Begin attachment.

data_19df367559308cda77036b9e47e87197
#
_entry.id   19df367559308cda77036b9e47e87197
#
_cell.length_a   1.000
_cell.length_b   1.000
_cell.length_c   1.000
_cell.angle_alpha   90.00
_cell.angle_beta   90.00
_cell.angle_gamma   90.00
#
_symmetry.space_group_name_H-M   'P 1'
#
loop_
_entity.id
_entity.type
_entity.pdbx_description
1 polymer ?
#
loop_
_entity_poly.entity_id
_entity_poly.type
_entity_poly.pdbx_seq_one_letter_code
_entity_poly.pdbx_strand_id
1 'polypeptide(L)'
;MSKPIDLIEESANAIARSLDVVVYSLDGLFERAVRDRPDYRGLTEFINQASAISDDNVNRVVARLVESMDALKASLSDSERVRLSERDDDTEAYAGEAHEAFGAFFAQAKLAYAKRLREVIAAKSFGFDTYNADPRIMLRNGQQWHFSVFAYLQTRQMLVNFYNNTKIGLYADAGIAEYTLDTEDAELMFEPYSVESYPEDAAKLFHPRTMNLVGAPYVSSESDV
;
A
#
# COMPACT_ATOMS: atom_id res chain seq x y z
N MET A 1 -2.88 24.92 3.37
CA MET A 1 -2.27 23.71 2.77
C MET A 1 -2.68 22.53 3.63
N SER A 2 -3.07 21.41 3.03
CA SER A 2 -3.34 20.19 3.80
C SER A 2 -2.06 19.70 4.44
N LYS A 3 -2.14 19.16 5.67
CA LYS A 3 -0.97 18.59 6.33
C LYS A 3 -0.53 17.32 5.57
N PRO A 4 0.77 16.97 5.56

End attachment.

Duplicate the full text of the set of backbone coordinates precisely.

data_19df367559308cda77036b9e47e87197
#
_entry.id   19df367559308cda77036b9e47e87197
#
_cell.length_a   1.000
_cell.length_b   1.000
_cell.length_c   1.000
_cell.angle_alpha   90.00
_cell.angle_beta   90.00
_cell.angle_gamma   90.00
#
_symmetry.space_group_name_H-M   'P 1'
#
loop_
_entity.id
_entity.type
_entity.pdbx_description
1 polymer ?
#
loop_
_entity_poly.entity_id
_entity_poly.type
_entity_poly.pdbx_seq_one_letter_code
_entity_poly.pdbx_strand_id
1 'polypeptide(L)'
;MSKPIDLIEESANAIARSLDVVVYSLDGLFERAVRDRPDYRGLTEFINQASAISDDNVNRVVARLVESMDALKASLSDSERVRLSERDDDTEAYAGEAHEAFGAFFAQAKLAYAKRLREVIAAKSFGFDTYNADPRIMLRNGQQWHFSVFAYLQTRQMLVNFYNNTKIGLYADAGIAEYTLDTEDAELMFEPYSVESYPEDAAKLFHPRTMNLVGAPYVSSESDV
;
A
#
# COMPACT_ATOMS: atom_id res chain seq x y z
N MET A 1 -2.88 24.92 3.37
CA MET A 1 -2.27 23.71 2.77
C MET A 1 -2.68 22.53 3.63
N SER A 2 -3.07 21.41 3.03
CA SER A 2 -3.34 20.19 3.80
C SER A 2 -2.06 19.70 4.44
N LYS A 3 -2.14 19.16 5.67
CA LYS A 3 -0.97 18.59 6.33
C LYS A 3 -0.53 17.32 5.57
N PRO A 4 0.77 16.97 5.56